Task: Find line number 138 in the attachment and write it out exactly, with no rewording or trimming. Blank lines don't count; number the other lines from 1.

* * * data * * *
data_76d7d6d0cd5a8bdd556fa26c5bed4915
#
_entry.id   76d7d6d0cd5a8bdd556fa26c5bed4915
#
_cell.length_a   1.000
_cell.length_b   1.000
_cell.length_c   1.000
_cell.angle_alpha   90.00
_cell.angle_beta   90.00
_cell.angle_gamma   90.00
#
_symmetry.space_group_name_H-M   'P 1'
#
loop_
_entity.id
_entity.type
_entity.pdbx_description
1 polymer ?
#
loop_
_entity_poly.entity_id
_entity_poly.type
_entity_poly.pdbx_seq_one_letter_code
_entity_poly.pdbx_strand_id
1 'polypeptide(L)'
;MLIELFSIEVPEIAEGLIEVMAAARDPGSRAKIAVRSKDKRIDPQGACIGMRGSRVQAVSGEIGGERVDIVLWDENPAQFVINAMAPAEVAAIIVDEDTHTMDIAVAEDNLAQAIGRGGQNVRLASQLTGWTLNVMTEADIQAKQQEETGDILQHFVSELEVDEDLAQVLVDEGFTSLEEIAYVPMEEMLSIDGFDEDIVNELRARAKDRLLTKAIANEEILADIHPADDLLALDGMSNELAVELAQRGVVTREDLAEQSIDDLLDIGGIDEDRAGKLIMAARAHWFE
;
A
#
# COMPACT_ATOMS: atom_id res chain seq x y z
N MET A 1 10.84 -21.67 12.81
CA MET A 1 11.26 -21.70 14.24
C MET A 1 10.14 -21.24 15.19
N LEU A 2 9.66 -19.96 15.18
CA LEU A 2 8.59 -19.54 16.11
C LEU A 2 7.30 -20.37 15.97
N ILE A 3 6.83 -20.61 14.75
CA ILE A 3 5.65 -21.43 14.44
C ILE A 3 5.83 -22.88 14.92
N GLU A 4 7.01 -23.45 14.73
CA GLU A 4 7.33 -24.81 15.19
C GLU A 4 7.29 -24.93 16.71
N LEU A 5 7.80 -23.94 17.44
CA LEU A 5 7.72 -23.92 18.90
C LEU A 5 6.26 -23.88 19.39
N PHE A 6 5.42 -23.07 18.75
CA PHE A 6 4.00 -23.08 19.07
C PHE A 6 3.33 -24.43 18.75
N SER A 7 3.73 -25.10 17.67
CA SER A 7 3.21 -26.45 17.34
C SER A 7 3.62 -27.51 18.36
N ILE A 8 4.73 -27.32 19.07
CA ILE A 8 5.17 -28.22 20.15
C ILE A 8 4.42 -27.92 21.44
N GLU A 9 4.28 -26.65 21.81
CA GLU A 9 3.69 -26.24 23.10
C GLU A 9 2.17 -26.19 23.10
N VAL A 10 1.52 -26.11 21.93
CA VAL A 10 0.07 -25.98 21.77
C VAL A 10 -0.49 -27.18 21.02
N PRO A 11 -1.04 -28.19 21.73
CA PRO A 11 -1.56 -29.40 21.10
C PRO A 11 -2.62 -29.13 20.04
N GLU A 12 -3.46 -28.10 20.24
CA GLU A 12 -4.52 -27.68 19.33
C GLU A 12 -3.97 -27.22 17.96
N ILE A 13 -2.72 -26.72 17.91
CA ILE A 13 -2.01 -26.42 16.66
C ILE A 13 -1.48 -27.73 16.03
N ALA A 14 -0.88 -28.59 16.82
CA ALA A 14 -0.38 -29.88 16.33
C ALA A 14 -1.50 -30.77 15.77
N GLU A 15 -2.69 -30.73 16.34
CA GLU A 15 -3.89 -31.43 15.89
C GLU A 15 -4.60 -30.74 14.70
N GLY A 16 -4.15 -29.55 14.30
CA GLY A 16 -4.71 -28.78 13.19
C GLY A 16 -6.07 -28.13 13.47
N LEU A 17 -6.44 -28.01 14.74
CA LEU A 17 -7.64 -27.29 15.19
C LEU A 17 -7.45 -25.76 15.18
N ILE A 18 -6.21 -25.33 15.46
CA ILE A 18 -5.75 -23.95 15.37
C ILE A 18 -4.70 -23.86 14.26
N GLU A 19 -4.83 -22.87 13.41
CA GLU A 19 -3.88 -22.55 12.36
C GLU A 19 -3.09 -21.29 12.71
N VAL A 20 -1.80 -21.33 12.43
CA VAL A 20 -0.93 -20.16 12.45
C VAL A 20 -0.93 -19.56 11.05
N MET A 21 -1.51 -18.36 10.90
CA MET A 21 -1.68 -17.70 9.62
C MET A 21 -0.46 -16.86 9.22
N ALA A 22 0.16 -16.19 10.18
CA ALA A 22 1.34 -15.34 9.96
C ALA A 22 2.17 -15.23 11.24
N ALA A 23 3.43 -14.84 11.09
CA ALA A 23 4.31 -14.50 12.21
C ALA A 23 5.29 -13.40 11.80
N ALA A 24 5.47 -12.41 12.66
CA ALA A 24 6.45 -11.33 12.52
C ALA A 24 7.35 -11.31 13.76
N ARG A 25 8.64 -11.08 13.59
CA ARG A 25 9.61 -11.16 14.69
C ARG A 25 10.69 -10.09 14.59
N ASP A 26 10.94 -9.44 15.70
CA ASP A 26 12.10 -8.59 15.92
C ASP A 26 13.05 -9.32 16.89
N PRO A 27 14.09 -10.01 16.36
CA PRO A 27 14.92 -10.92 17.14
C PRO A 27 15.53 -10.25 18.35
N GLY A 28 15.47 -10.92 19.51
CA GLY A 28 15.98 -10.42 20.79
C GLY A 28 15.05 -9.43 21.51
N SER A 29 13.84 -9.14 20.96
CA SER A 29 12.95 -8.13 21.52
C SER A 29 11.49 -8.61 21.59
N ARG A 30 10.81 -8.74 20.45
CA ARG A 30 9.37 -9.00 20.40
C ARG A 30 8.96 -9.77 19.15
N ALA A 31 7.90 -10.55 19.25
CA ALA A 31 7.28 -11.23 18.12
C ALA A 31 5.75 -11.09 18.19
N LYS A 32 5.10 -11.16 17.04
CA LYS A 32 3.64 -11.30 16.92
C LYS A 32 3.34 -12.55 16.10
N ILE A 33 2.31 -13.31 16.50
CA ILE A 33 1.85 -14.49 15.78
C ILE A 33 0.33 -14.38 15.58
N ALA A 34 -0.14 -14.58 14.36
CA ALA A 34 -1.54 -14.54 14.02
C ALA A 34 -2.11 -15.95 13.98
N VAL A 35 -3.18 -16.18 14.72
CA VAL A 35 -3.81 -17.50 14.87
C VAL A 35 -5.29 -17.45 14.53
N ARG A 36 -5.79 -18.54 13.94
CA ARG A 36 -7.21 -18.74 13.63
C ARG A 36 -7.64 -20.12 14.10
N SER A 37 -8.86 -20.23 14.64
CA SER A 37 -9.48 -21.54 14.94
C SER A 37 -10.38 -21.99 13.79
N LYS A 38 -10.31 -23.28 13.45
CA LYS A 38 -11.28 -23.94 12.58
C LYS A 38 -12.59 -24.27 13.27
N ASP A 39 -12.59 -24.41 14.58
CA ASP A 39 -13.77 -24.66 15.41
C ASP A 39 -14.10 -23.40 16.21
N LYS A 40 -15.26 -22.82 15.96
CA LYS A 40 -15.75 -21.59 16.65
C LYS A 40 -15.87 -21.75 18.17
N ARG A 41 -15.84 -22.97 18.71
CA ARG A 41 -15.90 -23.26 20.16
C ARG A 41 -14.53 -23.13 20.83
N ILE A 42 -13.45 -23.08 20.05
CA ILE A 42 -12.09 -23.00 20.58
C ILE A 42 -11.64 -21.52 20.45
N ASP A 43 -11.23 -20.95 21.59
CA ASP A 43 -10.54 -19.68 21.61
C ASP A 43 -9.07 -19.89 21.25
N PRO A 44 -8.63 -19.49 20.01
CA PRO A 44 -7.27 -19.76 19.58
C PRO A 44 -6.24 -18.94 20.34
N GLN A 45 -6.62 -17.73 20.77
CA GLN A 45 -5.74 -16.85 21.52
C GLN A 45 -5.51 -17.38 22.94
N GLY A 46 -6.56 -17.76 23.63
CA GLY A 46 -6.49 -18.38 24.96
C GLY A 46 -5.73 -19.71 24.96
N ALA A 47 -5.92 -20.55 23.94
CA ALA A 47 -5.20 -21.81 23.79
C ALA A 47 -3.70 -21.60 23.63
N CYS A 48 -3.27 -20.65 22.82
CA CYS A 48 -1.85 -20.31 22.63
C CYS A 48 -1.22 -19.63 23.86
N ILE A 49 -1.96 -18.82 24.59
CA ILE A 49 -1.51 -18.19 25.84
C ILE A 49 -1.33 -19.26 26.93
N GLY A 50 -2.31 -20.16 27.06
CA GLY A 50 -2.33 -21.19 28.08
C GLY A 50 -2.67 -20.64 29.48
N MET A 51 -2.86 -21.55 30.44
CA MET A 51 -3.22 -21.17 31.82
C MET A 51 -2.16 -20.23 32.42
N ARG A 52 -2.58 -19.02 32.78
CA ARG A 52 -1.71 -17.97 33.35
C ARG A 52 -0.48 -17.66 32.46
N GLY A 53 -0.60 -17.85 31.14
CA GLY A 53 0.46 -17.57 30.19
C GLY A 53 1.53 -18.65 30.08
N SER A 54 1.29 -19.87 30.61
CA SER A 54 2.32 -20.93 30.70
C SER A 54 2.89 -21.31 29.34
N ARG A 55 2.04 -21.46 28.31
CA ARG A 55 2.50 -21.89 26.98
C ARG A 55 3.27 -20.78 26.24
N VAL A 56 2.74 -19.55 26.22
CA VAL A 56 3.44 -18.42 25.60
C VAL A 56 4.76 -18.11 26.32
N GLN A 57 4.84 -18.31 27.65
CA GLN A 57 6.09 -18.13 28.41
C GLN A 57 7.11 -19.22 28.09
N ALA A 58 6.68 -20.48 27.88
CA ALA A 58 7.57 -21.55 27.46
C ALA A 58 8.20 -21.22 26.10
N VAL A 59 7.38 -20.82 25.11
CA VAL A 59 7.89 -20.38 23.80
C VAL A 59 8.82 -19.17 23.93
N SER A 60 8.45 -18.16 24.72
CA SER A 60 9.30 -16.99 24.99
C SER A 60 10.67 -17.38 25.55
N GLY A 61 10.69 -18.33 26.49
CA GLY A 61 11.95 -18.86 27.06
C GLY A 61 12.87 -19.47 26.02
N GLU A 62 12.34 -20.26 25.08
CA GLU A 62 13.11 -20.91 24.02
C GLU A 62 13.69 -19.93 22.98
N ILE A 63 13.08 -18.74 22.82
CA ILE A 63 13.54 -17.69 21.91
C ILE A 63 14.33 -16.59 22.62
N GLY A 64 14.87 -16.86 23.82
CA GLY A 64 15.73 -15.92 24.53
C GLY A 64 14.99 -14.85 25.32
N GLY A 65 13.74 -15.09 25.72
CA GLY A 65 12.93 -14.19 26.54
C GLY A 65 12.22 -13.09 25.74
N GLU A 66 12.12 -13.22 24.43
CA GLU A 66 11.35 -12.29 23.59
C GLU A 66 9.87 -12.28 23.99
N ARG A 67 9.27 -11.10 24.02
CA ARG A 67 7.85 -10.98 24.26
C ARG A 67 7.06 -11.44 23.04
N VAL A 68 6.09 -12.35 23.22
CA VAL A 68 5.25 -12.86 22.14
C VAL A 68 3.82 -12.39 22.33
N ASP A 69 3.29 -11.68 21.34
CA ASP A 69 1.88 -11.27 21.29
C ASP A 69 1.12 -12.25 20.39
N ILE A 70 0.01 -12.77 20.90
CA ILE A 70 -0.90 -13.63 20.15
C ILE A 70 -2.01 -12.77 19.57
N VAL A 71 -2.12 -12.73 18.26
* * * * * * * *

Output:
C ARG A 36 -7.64 -20.12 14.10